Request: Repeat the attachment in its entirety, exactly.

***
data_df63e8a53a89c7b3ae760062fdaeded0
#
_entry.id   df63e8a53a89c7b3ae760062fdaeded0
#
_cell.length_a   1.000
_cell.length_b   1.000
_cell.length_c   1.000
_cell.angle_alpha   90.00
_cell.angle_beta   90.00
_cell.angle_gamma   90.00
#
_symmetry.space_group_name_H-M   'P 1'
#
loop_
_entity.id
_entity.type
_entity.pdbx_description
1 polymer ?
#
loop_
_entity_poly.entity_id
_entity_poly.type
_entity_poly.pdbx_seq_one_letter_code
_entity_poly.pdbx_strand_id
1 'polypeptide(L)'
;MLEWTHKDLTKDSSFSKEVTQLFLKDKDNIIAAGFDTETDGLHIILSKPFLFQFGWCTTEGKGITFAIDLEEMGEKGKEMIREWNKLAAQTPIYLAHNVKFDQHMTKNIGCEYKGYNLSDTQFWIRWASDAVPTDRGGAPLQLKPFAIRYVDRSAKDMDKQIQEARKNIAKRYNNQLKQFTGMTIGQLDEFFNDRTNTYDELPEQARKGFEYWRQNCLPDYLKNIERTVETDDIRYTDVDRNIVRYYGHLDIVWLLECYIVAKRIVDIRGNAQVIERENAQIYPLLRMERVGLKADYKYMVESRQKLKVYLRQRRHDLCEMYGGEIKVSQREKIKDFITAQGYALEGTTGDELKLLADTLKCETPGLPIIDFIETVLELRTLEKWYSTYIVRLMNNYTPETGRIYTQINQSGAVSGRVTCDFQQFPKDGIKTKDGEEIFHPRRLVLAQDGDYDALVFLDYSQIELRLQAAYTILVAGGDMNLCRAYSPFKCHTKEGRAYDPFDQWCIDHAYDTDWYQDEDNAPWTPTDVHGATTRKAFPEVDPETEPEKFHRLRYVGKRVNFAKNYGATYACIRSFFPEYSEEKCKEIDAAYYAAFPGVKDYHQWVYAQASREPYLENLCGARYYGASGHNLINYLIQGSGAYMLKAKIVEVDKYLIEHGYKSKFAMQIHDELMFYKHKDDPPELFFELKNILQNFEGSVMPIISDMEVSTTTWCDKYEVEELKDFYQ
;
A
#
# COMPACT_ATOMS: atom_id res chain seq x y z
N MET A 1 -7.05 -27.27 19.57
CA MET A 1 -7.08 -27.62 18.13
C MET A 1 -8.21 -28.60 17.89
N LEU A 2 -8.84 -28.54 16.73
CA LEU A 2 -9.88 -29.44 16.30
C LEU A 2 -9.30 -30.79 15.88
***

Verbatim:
data_df63e8a53a89c7b3ae760062fdaeded0
#
_entry.id   df63e8a53a89c7b3ae760062fdaeded0
#
_cell.length_a   1.000
_cell.length_b   1.000
_cell.length_c   1.000
_cell.angle_alpha   90.00
_cell.angle_beta   90.00
_cell.angle_gamma   90.00
#
_symmetry.space_group_name_H-M   'P 1'
#
loop_
_entity.id
_entity.type
_entity.pdbx_description
1 polymer ?
#
loop_
_entity_poly.entity_id
_entity_poly.type
_entity_poly.pdbx_seq_one_letter_code
_entity_poly.pdbx_strand_id
1 'polypeptide(L)'
;MLEWTHKDLTKDSSFSKEVTQLFLKDKDNIIAAGFDTETDGLHIILSKPFLFQFGWCTTEGKGITFAIDLEEMGEKGKEMIREWNKLAAQTPIYLAHNVKFDQHMTKNIGCEYKGYNLSDTQFWIRWASDAVPTDRGGAPLQLKPFAIRYVDRSAKDMDKQIQEARKNIAKRYNNQLKQFTGMTIGQLDEFFNDRTNTYDELPEQARKGFEYWRQNCLPDYLKNIERTVETDDIRYTDVDRNIVRYYGHLDIVWLLECYIVAKRIVDIRGNAQVIERENAQIYPLLRMERVGLKADYKYMVESRQKLKVYLRQRRHDLCEMYGGEIKVSQREKIKDFITAQGYALEGTTGDELKLLADTLKCETPGLPIIDFIETVLELRTLEKWYSTYIVRLMNNYTPETGRIYTQINQSGAVSGRVTCDFQQFPKDGIKTKDGEEIFHPRRLVLAQDGDYDALVFLDYSQIELRLQAAYTILVAGGDMNLCRAYSPFKCHTKEGRAYDPFDQWCIDHAYDTDWYQDEDNAPWTPTDVHGATTRKAFPEVDPETEPEKFHRLRYVGKRVNFAKNYGATYACIRSFFPEYSEEKCKEIDAAYYAAFPGVKDYHQWVYAQASREPYLENLCGARYYGASGHNLINYLIQGSGAYMLKAKIVEVDKYLIEHGYKSKFAMQIHDELMFYKHKDDPPELFFELKNILQNFEGSVMPIISDMEVSTTTWCDKYEVEELKDFYQ
;
A
#
# COMPACT_ATOMS: atom_id res chain seq x y z
N MET A 1 -7.05 -27.27 19.57
CA MET A 1 -7.08 -27.62 18.13
C MET A 1 -8.21 -28.60 17.89
N LEU A 2 -8.84 -28.54 16.73
CA LEU A 2 -9.88 -29.44 16.30
C LEU A 2 -9.30 -30.79 15.88